In general, the FDIC insures accounts up to $250,000 per account holder, which means that the federal government will back deposits in the event of theft or bank failure. The agency also examines and supervises financial institutions for security, soundness, and consumer protection.
2. End-to-End Digital Experience
A fully digital bank should offer an end-to-end customer experience. That means all services should be available online for all client types. For example, many digital banks boast account set up in as little as 10 minutes, allowing customers to upload documents and rapidly get verification.
- Open account
- Document upload
- Document verification
- Deposits and transfers
- Loan applications
- Loan servicing
- Automated saving and bill pay
- Manage account settings
One aspect of digital banking that is not entirely online: debit card and check receiving. Digital banks will mail these to customers using the address they provided.
3. Easy Access to Fee-Free ATMs
Digital banks have no physical locations, which means that customers must utilize third-party ATMs for cash withdrawals and deposits. To simplify this process, most digital banks offer fee-free ATM use. Some offer free ATM use at any location or may have a list of partner banks where you can use the ATM without penalty.
4. 24 Hour Availability
Customers expect digital banks to be open for business 24/7. That means apps and online portals won’t be constrained by regular business hours. For more banks, this is easy to achieve for app-based processes like deposits, transfers, withdrawals, etc. However, services that require a more detailed response may not be available on demand.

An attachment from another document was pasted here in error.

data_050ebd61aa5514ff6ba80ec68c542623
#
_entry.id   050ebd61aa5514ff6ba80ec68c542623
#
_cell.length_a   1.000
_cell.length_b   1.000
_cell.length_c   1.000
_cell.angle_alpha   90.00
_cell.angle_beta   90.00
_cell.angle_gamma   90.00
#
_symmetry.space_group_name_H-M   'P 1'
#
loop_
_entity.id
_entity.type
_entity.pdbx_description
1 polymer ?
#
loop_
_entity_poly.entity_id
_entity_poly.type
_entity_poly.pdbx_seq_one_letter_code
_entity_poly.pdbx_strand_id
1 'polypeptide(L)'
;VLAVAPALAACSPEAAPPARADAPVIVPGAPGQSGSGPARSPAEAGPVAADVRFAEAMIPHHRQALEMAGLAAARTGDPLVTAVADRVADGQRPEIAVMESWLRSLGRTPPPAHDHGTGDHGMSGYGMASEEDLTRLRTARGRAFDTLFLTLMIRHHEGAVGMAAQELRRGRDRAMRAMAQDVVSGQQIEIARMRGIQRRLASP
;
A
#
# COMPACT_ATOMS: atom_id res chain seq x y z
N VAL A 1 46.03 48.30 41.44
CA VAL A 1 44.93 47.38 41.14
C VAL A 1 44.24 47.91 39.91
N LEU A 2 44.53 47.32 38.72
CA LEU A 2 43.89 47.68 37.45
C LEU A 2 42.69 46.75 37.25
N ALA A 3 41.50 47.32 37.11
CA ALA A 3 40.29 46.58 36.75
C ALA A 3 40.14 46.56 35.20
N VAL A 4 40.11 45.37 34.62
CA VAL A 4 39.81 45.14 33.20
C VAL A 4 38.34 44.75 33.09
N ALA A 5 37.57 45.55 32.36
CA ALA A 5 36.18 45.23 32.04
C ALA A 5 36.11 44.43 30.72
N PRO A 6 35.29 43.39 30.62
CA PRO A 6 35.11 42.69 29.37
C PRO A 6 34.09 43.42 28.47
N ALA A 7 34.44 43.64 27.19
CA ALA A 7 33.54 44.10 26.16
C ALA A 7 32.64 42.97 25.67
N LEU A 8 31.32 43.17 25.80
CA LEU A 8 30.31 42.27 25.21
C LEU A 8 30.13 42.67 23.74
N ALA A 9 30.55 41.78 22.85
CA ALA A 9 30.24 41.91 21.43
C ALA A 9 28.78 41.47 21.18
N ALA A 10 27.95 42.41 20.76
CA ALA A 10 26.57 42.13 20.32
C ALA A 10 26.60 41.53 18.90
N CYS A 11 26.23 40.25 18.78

Servicing for loan applications and other requests that require assistance from a banker or customer service representative requires the bank to have people on-call. Some banks, like Chase, offer 24 hours customer service and in-app messaging.
Digital banking services geared toward an international audience, like N26, greatly benefit from this added feature.
5. Strong Security Features
Financial institutions have access to a treasure trove of their customer’s data. This valuable information is essential for banking systems but is vulnerable to misuse by bad actors. As a result, Digital banks need to have boilerplate security measures in place to build customer confidence and protect data.
- Security features should be embedded in all software and updated regularly.
- Two-factor authentication
- Password protection app
- Banking alerts to monitor transactions
According to online and mobile banking security statistics from Consumer Affairs, most digital bank users trust their digital bank providers; 95% of US account holders trust their banks to protect their personal information on digital banking platforms.